Photo Credit: Joshua L. Jones/file
Two familiar faces in local politics will vie for an Athens seat in the state House of Representatives.
Houston Gaines—the grandson of the late Judge Joseph Gaines, Mayor Nancy Denson’s campaign manager in 2014 and last year’s UGA Student Government Association president—announced his candidacy this morning for the District 117 seat. Flagpole profiled him three years ago.
Gaines, who now works as a consultant for nonprofits, said in a news release that he is running as a “new, conservative voice.”
“I’m running for House District 117 because this community has been home my entire life, and I want to serve my neighbors by working for better educational opportunities for our children, good-paying jobs and new investment in transportation options to improve mobility,” he said. “I believe in low taxes and smaller government, the value of free enterprise and personal responsibility—and as a lifelong Republican in this community, I always have.”
Gaines raised $66,136 for the race in just two weeks. His supporters include Denson, Watkinsville City Councilman Brian Brodrick, Athens-Clarke Commissioner Sharyn Dickerson, Oconee County Commission Chairman John Daniell, former ACC Commissioner Kathy Hoard, former Athens GOP Chairman John Elliott, former Athens mayoral candidate Charlie Maddox, former Atlanta state Rep. Margaret Kaiser (Denson’s daughter), Oconee County Board of Education Chairman Tom Odom and former Clarke County school board member Carl Parks.
Denson, along with many other Democrats, supported another Republican—the current officeholder, Regina Quick—in the 2012 GOP primary against Doug McKillip. No Democrat ran in that race, but there is one in this year’s contest: Athens lawyer Deborah Gonzalez, who announced her candidacy last month.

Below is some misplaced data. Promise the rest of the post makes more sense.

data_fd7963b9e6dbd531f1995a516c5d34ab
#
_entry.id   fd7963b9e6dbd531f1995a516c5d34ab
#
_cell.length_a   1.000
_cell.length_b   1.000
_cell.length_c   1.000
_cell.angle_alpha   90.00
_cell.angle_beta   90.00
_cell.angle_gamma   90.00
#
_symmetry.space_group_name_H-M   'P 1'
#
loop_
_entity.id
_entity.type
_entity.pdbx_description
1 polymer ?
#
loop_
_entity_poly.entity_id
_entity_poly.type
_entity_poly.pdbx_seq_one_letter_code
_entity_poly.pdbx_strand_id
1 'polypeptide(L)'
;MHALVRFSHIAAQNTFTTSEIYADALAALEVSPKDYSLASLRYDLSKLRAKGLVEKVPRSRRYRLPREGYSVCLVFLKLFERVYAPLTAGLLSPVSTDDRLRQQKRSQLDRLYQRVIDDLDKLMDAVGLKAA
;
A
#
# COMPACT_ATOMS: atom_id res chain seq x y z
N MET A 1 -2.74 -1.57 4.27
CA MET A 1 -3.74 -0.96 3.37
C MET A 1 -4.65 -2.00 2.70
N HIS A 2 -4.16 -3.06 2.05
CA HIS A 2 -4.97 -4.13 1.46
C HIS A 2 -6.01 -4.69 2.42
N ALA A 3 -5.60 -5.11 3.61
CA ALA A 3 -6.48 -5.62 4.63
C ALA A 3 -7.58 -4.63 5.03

Gonzalez has raised $7,421, according to a report filed last week with the Georgia Government Transparency and Campaign Finance Commission. Her donors include former mayor Heidi Davison and well-known progressive activists Bertis Downs and Nancy MacNair, among others.
Meanwhile, McKillip is seeking to reclaim the seat he lost in 2012, after he left the Democratic Party and became a Republican.
McKillip switched parties in 2010, after a wave election favoring the GOP. House Republicans redrew his liberal-leaning Athens district to include parts of Oconee, Jackson and Barrow counties, making it safe for a Republican. However, the district seems to be trending left. Donald Trump won it by just 4 percentage points last year.
Other than the party switch, McKillip is best known for sponsoring a bill restricting abortions after 20 weeks that enraged Democrats and many medical professionals but boosted his standing on the Christian right.
He has not received any contributions as of June 30, but poured $102,000 of his own money into his campaign, according to his campaign finance disclosure.
McKillip and his law practice have moved from Five Points to Oconee County. He lists a Watkinsville address on his disclosure.
McKillip said he plans on contrasting his 26 years of experience as a lawyer and six years as a legislator with Gaines’ lack of expertise or experience. He also predicted that Gaines’ bipartisan support will hurt him with GOP primary voters.
“He’s going to tell Athens Democrats one thing and Republicans in Oconee County another, and try to stitch together a coalition that way,” McKillip said. “It’s straight out of Regina’s playbook.”
Quick is not running for re-election and signed off on Gaines’ announcement, according to one of his campaign advisors, Brian Robinson, a former spokesman for Gov. Nathan Deal.
She is widely rumored to be Deal’s pick to replace the retiring Superior Court Judge David Sweat. If she is appointed, she will have to resign her House seat, and a special election will be held. If not, the primary will be in May 2018, with the general election the following November.
Quick has not returned a phone call seeking comment.
This post has been updated to add comments from McKillip.
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